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Patient Care Process: Management of Hepatitis C Infection



  • Patient characteristics (e.g., age, sex, weight, vital signs, etc.)

  • Patient history (past medical, family, social) and medical record summary including surgical operations (site, date, procedure) and abdominal imaging findings

  • Medication history (include prescription, nonprescription medications and other substances) and drug allergies and intolerances. Previous HCV therapy, if applicable.

  • Laboratory results for chronic HCV infection including HCV genotype and viral load (RNA) (Table 40-12)

  • Laboratory results for other viral infections impacting HCV treatment (HBV core antibody, HBV surface antigen, HBV surface antibody, HAV total or IgG antibody, HIV status)

  • Hemoglobin and hematocrit


  • Determine severity of underlying liver disease based on laboratory tests, clinical calculators (such as for the Child-Pugh Score for cirrhosis [Table 37-2]), imaging studies, and clinical history (Chapter 37, Clinical Presentation)

  • Estimate creatinine clearance to identify which HCV therapies may be used

  • Review patient-specific insurance company or healthcare payor formulary preferences and requirements for HCV therapy and determine if patient assistance programs may be utilized. Identify other potential obstacles to treatment success.

  • Determine if pre-treatment resistance testing is required

  • Check for drug interactions with prescribed medications, any non-prescription medications, herbal products, or dietary supplements


  • Establish the goal of therapy (e.g., eradicate HCV infection) with monitoring parameters for each goal (e.g., viral load). Consider efficacy and toxicity.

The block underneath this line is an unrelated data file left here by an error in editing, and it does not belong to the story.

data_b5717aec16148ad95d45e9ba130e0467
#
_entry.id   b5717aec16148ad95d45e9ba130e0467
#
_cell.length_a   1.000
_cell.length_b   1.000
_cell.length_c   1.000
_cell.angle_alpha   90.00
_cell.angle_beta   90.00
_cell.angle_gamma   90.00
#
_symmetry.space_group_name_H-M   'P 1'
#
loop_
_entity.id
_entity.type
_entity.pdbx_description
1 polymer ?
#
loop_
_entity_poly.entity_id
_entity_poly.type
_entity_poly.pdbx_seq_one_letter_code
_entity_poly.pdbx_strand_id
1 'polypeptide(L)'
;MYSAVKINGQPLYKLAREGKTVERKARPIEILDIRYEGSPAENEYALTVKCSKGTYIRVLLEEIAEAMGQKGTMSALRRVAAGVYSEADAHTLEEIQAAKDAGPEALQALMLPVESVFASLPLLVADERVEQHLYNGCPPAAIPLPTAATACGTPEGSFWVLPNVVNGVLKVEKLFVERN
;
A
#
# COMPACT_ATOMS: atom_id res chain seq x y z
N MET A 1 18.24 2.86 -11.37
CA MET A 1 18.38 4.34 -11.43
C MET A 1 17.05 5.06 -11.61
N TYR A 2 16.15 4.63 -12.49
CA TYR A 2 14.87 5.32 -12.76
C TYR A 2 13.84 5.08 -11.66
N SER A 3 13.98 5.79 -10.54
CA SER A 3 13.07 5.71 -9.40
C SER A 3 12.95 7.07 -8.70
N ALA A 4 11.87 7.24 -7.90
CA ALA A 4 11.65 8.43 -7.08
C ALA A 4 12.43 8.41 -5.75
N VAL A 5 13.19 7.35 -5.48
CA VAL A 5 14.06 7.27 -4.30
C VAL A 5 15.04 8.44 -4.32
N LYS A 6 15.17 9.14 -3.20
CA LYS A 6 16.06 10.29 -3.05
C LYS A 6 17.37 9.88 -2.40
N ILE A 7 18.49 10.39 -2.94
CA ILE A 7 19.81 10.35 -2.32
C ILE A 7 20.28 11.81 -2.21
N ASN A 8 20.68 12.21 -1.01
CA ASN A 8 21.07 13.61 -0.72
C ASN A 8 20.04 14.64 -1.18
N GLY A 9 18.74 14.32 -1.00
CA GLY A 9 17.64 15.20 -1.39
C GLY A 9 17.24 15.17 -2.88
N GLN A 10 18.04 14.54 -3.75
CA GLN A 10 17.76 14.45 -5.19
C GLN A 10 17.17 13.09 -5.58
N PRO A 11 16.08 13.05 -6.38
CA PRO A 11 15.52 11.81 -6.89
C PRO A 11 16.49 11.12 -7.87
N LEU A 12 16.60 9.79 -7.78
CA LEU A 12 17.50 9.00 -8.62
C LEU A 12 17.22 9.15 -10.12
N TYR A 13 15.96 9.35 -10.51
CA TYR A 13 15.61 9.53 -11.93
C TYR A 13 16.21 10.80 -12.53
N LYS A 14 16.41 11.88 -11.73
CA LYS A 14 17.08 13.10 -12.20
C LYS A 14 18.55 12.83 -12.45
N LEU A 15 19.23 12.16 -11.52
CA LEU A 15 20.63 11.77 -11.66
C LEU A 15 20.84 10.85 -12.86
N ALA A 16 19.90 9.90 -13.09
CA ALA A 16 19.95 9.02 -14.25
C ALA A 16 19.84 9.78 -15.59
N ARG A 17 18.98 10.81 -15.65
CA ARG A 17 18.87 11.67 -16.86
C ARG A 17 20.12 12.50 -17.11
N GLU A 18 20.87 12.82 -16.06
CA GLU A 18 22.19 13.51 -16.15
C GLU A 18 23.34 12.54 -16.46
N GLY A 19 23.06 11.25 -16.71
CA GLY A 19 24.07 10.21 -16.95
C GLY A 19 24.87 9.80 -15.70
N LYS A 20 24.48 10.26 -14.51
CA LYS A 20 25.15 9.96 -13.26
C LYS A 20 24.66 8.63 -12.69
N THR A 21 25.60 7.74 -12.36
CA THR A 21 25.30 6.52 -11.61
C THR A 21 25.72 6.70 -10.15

• Based on HCV genotype, severity of underlying liver disease, renal function, and prior treatment experience, determine the appropriate therapy (based on the latest national guidelines) , treatment duration and monitoring plan (Table 40-13)

  • If ribavirin is part of therapy, review hemoglobin/hematocrit and need for supplemental iron, provide patient education to avoid pregnancy and prescription for contraception (if needed)


  • Initiate HCV anti-viral therapy according to plan.

  • Discontinue or modify adjunct medications if drug interactions anticipated with HCV antivirals

  • Assess patient for response to HCV antivirals (such as HCV RNA at treatment week 4)

  • Discuss with patient and patient's family strategies to avoid, identify and treat any potential adverse effects

  • Provide education to patient and care givers about drug therapies and emphasize adherence. Discuss with patient and patient's family strategies to minimize likelihood for drug therapy interruptions

Follow-up: Monitor and Evaluate

  • Continually reassess patient's use of HCV antivirals, any changes in other medications or herbals and supplements which could compromise HCV therapy, and any adverse effects

  • Monitor laboratories tests for response to antiviral therapy and changes in liver enzymes

  • Monitor for adherence and any interruptions in therapy which could risk the emergence of resistance and treatment failure

  • Evaluate patient for cure at least 12 weeks after completion of therapy and discuss implications of cure, HCV antibody positivity, and risks for reinfection

  • Reassess patient's risk for reinfection


For the chapter in the Wells Handbook, please go to Chapter 25. Hepatitis, Viral.



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